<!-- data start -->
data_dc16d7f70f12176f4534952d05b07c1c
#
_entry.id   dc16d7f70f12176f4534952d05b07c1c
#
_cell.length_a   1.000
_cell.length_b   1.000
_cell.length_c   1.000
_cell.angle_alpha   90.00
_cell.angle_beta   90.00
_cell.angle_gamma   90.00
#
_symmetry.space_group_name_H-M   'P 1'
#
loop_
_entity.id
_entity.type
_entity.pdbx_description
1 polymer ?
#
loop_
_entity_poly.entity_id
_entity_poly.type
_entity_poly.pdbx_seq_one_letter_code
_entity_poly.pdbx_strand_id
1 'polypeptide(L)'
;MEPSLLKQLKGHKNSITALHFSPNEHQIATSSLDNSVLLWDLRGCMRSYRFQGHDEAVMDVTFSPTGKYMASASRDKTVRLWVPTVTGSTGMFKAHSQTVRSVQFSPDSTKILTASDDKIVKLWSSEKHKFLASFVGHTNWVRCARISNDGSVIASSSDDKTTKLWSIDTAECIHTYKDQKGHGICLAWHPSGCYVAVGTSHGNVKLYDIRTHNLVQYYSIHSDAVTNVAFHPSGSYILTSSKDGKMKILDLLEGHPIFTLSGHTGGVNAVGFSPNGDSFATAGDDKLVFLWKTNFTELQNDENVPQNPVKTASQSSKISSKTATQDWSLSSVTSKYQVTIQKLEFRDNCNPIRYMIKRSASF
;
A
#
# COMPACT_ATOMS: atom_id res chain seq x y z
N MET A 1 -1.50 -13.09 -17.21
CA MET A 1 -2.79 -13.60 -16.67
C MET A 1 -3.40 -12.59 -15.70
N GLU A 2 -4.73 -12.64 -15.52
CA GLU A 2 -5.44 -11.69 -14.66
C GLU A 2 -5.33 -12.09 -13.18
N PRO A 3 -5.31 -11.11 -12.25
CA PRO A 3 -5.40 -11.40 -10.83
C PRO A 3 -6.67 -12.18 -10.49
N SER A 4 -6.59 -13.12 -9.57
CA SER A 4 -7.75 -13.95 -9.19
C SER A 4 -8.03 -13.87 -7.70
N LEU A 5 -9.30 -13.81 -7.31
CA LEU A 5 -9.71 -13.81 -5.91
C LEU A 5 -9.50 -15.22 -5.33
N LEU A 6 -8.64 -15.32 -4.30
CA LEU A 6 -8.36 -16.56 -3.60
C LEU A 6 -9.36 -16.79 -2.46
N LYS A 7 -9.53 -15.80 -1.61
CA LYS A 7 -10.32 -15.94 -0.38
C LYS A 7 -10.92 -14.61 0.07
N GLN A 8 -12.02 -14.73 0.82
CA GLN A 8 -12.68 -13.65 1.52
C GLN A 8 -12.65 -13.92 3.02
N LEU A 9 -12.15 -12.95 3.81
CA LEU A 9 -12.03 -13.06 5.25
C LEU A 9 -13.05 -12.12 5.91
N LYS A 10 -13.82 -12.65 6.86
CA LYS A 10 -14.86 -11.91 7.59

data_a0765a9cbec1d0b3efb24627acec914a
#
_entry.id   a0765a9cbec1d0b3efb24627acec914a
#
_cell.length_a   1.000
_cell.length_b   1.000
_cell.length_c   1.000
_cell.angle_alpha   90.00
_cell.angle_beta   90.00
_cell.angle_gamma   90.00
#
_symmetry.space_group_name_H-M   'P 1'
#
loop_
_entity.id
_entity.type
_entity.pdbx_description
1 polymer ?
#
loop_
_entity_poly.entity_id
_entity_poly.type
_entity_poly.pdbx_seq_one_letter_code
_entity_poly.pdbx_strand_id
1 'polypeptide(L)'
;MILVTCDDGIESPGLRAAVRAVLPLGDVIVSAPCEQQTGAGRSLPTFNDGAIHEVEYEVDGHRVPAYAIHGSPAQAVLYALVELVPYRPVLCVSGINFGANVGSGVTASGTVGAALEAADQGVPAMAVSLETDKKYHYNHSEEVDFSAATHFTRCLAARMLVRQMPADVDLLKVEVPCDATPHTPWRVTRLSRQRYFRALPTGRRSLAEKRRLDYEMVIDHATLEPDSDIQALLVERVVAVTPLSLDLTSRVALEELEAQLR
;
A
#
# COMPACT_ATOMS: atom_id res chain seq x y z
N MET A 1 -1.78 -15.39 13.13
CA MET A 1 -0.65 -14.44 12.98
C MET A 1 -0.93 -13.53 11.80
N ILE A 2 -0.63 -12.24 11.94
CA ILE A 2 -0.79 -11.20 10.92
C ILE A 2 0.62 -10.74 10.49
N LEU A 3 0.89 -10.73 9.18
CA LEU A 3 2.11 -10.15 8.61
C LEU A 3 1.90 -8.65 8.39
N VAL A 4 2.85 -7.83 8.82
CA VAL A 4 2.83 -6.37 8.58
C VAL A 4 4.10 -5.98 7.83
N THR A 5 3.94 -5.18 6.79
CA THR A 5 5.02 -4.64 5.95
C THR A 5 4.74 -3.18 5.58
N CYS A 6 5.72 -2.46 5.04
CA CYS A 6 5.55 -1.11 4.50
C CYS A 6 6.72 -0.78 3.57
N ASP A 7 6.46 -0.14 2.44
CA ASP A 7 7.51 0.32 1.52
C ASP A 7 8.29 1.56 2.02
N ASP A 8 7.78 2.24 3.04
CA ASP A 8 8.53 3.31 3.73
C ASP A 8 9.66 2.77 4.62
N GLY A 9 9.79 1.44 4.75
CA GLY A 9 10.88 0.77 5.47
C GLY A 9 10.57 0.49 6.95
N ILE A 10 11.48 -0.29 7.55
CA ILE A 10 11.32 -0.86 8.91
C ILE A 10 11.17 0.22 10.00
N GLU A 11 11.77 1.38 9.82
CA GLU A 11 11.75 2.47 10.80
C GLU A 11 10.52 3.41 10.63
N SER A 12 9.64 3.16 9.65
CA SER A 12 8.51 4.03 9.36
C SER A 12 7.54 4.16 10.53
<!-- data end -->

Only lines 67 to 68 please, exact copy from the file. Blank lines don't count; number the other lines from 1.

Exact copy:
_cell.angle_alpha   90.00
_cell.angle_beta   90.00